This special colloquium will host a faculty candidate for math biology.
Speaker: Claus Kadelka, Institute of Medical Virology, University of Zurich, Switzerland; Division of Infectious Diseases and Hospital Epidemiology, University Hospital Zurich, Zurich, Switzerland
Title: Computational HIV Vaccinology and the Robustness of Gene Regulatory Networks
Abstract: My talk will be split into two parts: first, my current work in computational HIV vaccinology; and second, robustness analyses of gene regulatory networks (GRNs).
HIV broadly neutralizing antibodies (bnAbs) are the major hope for an effective HIV vaccine and therapy development, but are only elicited at low frequency in natural HIV infection. We recently conducted a systematic survey of bnAb activity in 4,484 HIV-1 infected individuals, and identified several viral and disease parameters associated with bnAb development, as well as antibody binding patterns predictive of bnAb existence. Through phylogenetic HIV sequence analysis, we further identified more than 300 likely transmission pairs, and exhibited, for the first time, that parts of the HIV antibody response are heritable.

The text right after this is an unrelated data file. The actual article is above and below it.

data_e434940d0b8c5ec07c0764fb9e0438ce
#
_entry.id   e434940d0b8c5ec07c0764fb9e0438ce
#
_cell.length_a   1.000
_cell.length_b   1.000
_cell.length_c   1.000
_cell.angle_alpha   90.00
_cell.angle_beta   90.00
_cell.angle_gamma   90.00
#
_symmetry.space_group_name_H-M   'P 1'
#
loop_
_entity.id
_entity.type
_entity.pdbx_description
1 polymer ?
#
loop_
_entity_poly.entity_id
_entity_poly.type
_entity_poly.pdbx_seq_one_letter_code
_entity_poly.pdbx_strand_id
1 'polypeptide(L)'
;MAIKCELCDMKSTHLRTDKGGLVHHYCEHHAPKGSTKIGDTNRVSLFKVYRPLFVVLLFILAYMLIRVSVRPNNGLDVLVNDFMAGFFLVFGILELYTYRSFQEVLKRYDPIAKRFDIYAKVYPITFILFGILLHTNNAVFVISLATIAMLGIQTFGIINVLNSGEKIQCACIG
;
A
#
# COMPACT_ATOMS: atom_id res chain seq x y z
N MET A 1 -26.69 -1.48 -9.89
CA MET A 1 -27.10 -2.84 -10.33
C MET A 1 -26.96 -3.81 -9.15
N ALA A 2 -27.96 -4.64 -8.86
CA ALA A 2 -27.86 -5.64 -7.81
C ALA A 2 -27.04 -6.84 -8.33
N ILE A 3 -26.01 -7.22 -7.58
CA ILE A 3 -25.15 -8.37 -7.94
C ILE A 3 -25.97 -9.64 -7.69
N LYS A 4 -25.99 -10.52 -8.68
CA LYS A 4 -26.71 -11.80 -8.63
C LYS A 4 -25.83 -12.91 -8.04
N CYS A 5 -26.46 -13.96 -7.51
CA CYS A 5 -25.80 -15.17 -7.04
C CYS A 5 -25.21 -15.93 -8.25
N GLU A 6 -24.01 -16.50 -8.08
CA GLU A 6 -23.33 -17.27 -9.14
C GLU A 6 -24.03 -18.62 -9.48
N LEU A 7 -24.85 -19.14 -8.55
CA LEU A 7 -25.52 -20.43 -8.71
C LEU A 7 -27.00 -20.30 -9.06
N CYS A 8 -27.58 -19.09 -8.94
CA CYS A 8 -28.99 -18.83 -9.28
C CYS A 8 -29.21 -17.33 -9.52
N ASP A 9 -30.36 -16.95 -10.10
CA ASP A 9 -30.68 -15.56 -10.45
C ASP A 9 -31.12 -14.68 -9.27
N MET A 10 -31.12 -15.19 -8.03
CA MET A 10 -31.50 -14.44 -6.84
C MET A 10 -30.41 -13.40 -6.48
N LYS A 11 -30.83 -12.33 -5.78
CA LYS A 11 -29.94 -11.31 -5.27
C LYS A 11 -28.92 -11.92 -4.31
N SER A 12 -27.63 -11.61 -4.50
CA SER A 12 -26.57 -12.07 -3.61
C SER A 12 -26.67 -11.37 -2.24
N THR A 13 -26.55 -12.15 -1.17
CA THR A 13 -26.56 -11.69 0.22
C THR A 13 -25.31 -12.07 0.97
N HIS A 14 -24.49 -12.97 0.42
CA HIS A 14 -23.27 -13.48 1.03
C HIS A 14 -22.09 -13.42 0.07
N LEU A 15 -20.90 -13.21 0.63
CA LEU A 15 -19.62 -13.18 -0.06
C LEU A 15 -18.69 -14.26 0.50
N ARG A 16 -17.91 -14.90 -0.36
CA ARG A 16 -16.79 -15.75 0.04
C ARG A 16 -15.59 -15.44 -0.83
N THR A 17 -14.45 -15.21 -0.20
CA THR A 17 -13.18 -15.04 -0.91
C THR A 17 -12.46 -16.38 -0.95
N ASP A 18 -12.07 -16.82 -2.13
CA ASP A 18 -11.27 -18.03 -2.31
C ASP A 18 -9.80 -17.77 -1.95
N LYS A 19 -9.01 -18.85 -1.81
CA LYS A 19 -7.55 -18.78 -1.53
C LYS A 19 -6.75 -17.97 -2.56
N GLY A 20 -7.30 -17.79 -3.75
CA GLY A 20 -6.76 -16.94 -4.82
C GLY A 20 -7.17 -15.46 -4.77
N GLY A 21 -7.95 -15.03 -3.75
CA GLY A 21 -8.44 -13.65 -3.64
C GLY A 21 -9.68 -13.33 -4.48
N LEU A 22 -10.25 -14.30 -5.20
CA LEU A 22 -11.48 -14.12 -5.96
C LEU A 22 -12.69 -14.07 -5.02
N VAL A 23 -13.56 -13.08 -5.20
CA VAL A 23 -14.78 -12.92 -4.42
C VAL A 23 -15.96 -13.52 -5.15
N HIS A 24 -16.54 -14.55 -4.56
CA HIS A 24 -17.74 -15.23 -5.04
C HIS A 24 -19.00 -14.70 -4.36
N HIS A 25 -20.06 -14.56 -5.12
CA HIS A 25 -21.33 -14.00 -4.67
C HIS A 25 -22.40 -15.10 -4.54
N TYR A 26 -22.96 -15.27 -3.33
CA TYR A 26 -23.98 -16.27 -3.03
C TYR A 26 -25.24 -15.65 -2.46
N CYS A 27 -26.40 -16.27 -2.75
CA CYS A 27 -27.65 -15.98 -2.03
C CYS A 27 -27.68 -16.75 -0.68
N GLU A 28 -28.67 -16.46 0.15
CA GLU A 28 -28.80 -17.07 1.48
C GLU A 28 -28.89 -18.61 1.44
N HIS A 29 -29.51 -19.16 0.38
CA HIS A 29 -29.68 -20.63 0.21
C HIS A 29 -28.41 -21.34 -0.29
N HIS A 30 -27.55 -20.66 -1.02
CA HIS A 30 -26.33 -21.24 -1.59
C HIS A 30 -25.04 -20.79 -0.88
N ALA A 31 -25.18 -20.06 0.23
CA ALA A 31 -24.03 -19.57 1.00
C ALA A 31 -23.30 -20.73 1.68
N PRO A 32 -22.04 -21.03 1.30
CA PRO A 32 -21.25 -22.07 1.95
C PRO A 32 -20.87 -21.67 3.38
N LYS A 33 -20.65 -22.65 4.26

The second part of my talk focuses on the development and analysis of time- and state-discrete dynamical system models (generalized Boolean networks) to better understand GRNs and their surprisingly high robustness to noise and perturbations. My research aims to identify the mechanisms underlying this robustness, by relating network topology to network dynamics. I will characterize the class of canalizing functions, which is well-suited to model the interactions in GRNs, and the occurrence of these functions buffers GRNs against noise.